Are we back to the bad old days? Ed Lee's potential perjury points to yes
EDITORIAL The case Mayor Ed Lee is presenting to the Ethics Commission is no longer about whether Sheriff Ross Mirkarmi injured his wife, Eliana Lopez, or whether his actions were atrocious and unacceptable. Those facts are not in dispute — although Mirkarimi pled guilty to a less-serious misdemeanor, he has not denied that he grabbed Lopez's arm and squeezed hard enough to leave a bruise. Even his strongest defenders aren't condoning that or dismissing the seriousness of this incident of domestic violence.
Much of the evidence Lee has presented goes to different issues — for example, the allegation (so far, without any proof) that Mirkarimi sought to dissuade witnesses from coming forward .
And formally, the question Lee is raising is a larger one: Did Mirkarimi's action rise to the level of official misconduct — or, in the words of Lee's testimony, did his conduct "fall below the standard of decency, good faith, and right action that is impliedly required of all public officials?"
Now Lee is facing that same question. It's something the commission needs to address — not only because it goes to the heart of this particular case but because the public has a right to know if the mayor of San Francisco lied under oath on the witness stand.
In fact, now that two credible witnesses — one a city commissioner, the other a former supervisor — have made public statements that indicate Lee was dishonest in his testimony, the District Attorney's Office should open an investigation. Perjury is a felony crime — and while it's hard to prove, there are critical facts that are missing. The only witnesses who have direct (non hearsay) corroboration have been unwilling to discuss the matter in detail, and only the DA and Ethics have the ability to issue subpoenas and ask them the key questions under oath.
Lee testified that he hadn't discussed the case or his deliberations over filing charges with any member of the Board of Supervisors. But Building Inspection Commission member Debra Walker told reporters that her friend and ally, Sup. Christina Olague, had recounted having a conversation with the mayor on that topic right before the charges were filed. Olague denies that, but has declined further comment.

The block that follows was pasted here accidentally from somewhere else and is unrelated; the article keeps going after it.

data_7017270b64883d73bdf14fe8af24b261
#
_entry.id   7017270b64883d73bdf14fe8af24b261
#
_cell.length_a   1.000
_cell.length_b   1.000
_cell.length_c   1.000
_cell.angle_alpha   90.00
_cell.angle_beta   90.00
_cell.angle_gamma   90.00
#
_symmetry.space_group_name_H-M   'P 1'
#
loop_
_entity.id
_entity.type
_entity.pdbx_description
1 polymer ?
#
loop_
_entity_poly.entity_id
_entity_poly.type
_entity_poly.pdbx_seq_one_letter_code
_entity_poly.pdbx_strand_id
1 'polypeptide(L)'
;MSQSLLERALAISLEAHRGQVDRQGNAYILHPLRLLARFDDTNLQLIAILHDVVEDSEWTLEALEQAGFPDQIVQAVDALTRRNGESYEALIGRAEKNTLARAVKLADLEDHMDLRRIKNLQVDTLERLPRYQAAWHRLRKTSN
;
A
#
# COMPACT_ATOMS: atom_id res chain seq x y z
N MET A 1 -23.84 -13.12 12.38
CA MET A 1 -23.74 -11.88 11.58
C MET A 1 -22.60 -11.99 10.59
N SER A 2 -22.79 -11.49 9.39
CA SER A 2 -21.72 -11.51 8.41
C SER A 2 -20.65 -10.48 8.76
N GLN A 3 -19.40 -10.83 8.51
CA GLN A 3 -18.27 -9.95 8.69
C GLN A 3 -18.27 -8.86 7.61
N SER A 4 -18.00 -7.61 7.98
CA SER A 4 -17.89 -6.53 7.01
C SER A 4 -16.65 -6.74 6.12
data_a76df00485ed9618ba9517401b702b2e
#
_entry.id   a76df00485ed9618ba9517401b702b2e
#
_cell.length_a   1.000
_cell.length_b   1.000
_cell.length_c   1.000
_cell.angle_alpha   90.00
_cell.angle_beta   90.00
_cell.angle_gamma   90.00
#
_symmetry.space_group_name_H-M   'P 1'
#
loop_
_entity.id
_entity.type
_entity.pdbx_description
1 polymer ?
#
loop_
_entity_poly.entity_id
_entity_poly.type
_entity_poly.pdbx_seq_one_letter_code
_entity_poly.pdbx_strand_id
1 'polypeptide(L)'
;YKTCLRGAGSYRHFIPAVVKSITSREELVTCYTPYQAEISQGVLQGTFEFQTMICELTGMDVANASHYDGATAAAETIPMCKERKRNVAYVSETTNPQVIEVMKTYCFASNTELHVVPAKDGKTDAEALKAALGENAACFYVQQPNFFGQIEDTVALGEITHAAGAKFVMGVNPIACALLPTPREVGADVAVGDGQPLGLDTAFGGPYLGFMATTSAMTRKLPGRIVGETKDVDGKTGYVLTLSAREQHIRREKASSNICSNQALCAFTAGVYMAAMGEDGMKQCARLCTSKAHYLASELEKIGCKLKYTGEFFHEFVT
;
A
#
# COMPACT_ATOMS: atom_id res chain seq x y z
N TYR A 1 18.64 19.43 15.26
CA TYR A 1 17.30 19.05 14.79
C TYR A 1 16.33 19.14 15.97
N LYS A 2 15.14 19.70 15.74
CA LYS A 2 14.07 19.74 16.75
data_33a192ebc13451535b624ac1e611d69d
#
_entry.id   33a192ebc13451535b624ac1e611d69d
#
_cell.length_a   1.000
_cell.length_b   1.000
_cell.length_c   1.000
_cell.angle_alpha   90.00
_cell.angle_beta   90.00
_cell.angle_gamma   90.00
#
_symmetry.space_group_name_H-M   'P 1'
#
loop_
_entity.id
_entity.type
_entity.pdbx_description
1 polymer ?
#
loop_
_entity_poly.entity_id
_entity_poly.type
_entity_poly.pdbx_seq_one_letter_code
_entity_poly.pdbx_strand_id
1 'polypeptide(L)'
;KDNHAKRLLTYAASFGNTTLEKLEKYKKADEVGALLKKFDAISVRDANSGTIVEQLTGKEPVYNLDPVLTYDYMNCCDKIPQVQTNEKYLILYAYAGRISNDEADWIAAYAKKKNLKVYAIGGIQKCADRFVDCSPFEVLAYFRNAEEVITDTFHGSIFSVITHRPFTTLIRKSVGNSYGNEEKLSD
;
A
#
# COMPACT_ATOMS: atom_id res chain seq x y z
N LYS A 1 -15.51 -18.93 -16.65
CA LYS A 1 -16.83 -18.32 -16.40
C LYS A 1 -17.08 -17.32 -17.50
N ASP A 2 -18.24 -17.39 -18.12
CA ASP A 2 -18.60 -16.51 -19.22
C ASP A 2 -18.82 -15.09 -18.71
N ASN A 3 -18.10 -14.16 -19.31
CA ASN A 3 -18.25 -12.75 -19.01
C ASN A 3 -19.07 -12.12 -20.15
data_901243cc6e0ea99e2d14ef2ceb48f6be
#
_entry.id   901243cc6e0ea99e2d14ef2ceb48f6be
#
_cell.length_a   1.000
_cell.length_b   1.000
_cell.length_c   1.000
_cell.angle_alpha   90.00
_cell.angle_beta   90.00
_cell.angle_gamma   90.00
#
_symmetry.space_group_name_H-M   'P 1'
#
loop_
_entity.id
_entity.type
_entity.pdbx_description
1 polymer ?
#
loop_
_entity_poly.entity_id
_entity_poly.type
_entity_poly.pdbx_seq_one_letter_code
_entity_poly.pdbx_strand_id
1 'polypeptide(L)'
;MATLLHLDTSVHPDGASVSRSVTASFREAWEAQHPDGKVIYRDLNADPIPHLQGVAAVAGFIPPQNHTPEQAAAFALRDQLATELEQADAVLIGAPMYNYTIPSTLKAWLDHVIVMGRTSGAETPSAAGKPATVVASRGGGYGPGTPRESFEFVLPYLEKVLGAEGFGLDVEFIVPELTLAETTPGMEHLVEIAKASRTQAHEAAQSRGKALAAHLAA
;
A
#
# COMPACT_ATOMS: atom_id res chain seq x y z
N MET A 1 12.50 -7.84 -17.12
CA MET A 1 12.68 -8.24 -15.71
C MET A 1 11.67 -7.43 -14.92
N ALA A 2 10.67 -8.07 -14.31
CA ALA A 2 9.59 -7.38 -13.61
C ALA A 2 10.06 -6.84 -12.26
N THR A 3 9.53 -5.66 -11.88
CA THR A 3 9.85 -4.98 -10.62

Then Lee testified that he never offered, or authorized anyone in his office to offer, a job to Mirkarimi in exchange for his resignation. Former Sup. Aaron Peskin says Lee ally Walter Wong approached him and asked him to convey exactly such an offer to the sheriff on behalf of the mayor. Peskin recalls the exact date, time and place of his meeting with Wong, and he mentioned the offer to Guardian reporters long before this trial began. Wong has declined to speak to reporters.
So at the very least, there are grounds for the commission members to allow Mirkarimi's lawyers to question Olague and Wong — and if either of them contradicts the mayor's sworn statement, it would raise serious doubts about Lee's credibility. And that's central to the official misconduct case: Mirkarimi's lawyers argue that the sheriff was never given due process and that the mayor never tried to learn Mirkarimi's side of the story. The mayor says Mirkarimi refused to tell that story. The commission vote could hinge on that dispute — and if Lee lied about other parts of his testimony, it would be fair to question everything he said. And if Lee can't hold himself to the standards of decency and good faith, the voters need to know that.
And whatever the outcome, it's clearly time for the supervisors to look at the City Charter section on official misconduct. Because the current law allows the mayor to suspend and charge any elected official in the city, entirely on his or her own discretion — but there's no way (short of a recall election) to charge, impeach, suspend or remove the mayor. It's an imbalance that gives the chief executive extraordinary powers with little accountability. That's not good government.